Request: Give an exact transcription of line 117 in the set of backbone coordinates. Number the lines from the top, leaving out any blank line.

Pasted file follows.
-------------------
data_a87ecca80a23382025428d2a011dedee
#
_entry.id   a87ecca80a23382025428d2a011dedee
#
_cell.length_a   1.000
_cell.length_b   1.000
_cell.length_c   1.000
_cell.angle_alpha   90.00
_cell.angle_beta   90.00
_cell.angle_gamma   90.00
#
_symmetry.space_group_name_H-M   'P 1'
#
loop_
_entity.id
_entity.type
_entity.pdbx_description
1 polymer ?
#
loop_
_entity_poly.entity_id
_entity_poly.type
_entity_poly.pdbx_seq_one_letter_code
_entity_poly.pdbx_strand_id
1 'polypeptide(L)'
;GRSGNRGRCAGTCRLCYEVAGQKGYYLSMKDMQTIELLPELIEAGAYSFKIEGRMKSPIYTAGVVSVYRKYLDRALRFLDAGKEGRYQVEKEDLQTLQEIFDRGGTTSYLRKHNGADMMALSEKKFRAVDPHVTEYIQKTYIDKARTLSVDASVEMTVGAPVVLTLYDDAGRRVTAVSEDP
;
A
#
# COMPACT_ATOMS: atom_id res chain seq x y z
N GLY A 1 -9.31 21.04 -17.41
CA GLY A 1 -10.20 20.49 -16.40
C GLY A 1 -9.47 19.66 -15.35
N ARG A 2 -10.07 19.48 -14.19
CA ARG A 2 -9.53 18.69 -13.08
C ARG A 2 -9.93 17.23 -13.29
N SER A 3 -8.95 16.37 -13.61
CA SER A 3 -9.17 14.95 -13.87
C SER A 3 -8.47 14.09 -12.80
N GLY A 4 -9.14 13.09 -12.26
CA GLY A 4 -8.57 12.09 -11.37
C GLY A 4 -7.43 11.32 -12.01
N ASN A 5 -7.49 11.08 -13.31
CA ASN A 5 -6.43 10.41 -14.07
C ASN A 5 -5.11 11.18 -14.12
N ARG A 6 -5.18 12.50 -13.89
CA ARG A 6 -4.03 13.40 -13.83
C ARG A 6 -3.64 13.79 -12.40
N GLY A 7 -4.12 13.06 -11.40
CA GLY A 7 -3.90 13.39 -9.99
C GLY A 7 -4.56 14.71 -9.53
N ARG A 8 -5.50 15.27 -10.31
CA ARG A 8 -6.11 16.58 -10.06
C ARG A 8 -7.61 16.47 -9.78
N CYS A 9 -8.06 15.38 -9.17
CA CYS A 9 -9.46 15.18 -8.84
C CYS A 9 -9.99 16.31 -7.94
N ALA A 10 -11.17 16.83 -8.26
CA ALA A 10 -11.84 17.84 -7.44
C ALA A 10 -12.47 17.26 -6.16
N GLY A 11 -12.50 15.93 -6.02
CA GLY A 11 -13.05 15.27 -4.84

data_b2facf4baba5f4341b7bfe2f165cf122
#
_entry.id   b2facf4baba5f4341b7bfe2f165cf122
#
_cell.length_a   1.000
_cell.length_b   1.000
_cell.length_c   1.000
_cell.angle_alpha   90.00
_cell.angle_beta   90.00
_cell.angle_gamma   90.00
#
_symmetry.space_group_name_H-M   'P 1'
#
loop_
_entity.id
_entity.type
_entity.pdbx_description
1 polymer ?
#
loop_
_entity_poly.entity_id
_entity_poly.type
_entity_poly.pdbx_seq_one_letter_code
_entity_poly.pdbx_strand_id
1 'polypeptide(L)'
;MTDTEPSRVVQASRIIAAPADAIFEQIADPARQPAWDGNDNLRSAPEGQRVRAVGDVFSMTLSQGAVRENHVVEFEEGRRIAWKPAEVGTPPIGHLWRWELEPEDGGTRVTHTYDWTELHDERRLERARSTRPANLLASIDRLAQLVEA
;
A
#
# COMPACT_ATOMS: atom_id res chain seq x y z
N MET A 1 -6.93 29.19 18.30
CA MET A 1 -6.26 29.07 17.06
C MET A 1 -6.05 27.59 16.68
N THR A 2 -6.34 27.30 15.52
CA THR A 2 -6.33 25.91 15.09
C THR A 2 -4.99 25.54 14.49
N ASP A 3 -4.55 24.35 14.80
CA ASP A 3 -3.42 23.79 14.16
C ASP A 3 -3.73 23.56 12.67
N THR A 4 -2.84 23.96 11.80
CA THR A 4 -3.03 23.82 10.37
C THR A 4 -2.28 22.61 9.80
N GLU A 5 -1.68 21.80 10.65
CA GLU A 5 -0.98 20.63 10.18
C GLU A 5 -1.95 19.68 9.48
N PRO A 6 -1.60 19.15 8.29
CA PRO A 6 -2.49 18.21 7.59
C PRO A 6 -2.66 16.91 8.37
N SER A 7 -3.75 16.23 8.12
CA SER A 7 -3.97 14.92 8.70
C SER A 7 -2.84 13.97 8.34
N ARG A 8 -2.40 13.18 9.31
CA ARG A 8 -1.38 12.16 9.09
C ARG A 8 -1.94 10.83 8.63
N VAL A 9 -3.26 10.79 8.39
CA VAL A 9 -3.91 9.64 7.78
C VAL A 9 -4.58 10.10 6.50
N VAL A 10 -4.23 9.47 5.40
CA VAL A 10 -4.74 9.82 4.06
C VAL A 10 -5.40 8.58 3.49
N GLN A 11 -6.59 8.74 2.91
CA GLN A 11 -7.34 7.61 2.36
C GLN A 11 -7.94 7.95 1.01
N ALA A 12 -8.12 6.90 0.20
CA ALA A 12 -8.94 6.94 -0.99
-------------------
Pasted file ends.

N VAL A 9 -3.26 10.79 8.39